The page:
This is also true, he said, because government spending is often economically destructive. The many reasons for the negative relationship between the size of government and economic growth include:
- The extraction cost. Government spending requires costly financing choices.
- The displacement cost. Government spending displaces private-sector activity.
- The negative multiplier cost. Government spending finances harmful intervention.
- The behavioral subsidy cost. Government spending encourages destructive choices.
- The behavioral penalty cost. Government spending discourages productive choices.
- The market distortion cost. Government spending hinders resource allocation.
- The inefficiency cost. Government spending is a less effective way to deliver services.
- The stagnation cost. Government spending inhibits innovation.
The common-sense notion that government spending retards economic performance is bolstered by cross-country comparisons and academic research. International comparisons are especially useful. Government spending consumes almost half of Europe’s economic output—a full one-third higher than the burden of government in the U.S. This excessive government is associated with sub-par economic performance:
- Per capita economic output in the U.S. in 2003 was $37,600—more than 40 percent higher than the $26,600 average for EU–15 nations.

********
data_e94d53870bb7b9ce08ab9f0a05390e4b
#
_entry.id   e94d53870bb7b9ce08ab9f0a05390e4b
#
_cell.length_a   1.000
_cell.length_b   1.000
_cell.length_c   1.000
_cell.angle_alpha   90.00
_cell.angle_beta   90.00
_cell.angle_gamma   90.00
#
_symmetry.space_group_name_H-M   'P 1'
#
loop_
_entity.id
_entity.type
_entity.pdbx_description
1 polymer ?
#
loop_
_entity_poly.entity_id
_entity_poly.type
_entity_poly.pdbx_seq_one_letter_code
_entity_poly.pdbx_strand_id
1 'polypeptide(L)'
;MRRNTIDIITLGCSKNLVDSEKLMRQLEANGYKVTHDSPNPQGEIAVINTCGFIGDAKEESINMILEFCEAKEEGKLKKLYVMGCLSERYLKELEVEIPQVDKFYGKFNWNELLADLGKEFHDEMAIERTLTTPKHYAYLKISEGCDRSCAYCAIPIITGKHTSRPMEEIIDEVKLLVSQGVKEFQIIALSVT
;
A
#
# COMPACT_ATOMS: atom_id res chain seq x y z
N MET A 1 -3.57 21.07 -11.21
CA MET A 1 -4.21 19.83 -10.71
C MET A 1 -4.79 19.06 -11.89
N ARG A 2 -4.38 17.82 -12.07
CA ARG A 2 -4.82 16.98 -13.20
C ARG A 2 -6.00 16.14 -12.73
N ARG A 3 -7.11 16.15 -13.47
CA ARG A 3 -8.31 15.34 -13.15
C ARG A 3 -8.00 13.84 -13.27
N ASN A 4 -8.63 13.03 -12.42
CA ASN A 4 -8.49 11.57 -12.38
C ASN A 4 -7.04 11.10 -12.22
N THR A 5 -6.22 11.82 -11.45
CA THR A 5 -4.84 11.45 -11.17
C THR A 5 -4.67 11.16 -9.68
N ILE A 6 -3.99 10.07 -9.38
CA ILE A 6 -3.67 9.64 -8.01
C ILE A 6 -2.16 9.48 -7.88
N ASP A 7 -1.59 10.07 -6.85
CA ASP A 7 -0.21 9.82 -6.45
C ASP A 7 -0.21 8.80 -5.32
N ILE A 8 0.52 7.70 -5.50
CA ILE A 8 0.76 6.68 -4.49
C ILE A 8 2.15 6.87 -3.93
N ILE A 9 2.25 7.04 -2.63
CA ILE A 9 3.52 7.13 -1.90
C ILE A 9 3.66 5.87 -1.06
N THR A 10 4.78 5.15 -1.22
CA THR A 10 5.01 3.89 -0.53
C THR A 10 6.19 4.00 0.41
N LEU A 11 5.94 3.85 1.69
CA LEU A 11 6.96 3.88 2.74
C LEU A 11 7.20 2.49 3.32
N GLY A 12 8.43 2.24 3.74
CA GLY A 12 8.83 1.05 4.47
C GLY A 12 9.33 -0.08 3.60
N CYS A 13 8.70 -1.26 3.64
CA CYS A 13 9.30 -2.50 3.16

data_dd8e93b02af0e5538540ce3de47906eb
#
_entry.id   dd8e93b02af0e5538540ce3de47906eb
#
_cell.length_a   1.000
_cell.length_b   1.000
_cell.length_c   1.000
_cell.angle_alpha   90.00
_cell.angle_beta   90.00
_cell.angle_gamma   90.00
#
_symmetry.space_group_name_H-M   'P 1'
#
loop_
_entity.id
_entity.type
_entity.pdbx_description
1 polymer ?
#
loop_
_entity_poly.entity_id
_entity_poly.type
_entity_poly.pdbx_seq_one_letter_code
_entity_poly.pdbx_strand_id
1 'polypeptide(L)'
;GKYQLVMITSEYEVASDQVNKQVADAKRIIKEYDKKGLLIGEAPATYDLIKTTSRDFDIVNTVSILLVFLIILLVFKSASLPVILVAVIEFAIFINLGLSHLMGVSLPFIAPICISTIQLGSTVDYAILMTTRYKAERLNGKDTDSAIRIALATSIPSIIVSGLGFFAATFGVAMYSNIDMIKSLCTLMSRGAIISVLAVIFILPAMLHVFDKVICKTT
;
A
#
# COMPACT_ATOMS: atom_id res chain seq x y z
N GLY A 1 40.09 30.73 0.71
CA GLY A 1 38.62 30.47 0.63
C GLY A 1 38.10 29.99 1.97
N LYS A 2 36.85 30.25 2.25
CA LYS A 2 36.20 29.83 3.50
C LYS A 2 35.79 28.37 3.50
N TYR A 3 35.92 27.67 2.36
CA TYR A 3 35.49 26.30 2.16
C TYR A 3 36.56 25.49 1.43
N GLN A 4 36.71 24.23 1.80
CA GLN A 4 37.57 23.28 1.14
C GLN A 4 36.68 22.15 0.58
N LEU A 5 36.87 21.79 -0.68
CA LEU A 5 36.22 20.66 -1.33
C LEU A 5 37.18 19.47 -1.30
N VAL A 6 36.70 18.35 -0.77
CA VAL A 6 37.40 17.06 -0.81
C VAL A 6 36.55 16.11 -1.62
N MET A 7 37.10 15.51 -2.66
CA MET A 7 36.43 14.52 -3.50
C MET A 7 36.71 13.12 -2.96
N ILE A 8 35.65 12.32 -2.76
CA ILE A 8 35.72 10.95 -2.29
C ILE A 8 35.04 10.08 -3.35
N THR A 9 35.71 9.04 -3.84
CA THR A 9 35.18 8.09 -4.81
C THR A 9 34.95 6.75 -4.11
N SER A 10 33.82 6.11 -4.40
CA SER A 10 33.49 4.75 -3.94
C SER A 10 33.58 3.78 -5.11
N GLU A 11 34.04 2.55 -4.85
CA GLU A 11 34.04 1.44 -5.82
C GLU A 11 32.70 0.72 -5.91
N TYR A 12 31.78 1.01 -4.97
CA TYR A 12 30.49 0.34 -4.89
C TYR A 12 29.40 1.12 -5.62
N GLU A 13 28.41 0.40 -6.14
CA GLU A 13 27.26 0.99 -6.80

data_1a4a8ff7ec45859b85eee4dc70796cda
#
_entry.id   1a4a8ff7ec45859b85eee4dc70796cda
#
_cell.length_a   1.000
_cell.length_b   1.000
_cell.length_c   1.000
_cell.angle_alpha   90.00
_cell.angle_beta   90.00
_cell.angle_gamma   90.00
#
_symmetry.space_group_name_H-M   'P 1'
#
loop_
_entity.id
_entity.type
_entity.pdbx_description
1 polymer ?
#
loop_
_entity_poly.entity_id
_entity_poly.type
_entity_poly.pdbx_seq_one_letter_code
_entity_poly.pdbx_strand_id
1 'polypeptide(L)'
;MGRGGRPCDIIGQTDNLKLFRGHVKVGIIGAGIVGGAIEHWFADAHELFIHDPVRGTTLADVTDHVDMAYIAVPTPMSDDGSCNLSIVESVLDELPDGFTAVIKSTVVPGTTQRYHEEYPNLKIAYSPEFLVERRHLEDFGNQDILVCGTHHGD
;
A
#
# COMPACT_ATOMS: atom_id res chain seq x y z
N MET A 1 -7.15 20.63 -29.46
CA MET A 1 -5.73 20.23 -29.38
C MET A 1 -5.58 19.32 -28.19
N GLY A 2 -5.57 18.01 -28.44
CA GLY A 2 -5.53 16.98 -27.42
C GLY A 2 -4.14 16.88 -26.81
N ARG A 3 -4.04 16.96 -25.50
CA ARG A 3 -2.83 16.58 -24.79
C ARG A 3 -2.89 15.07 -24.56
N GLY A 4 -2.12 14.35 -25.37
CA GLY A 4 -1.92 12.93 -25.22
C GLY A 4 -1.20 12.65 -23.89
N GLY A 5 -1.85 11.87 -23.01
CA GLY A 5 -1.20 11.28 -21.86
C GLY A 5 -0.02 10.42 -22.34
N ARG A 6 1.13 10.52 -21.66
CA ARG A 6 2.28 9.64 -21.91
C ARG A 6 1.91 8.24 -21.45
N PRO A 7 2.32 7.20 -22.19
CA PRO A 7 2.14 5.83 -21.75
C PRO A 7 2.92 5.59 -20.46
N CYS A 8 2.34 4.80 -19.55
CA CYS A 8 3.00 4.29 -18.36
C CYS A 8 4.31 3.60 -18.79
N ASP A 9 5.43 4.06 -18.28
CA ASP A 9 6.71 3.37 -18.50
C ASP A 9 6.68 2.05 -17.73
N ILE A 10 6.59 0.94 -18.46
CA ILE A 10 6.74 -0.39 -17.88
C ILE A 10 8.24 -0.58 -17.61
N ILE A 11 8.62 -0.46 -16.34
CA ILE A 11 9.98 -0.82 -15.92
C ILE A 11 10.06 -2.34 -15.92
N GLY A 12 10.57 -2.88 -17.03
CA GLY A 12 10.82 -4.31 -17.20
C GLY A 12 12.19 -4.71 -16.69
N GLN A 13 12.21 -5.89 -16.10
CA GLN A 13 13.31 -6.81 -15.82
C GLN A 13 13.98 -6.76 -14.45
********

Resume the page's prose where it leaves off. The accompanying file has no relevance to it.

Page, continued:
- Real economic growth in the U.S. over the past 10 years (3.2 percent average annual growth) has been more than 50 percent faster than EU–15 growth during the same period (2.1 percent).
- Job creation is much stronger in the U.S., and the U.S. unemployment rate is significantly lower than the EU–15’s unemployment rate.
- Living standards in the EU are equivalent to living standards in the poorest American states—roughly equal to Arkansas and Montana and only slightly ahead of West Virginia and Mississippi, the two poorest states.
An International Monetary Fund study confirmed “Average growth for the preceding 5-year period…was higher in countries with small governments in both periods.”
According to the Organization for Economic Co-operation and Development, “Taxes and government expenditures affect growth both directly and indirectly through investment. An increase of about one percentage point in the tax pressure— e.g. two-thirds of what was observed over the past decade in the OECD sample— could be associated with a direct reduction of about 0.3 per cent in output per capita. If the investment effect is taken into account, the overall reduction would be about 0.6–0.7 per cent.”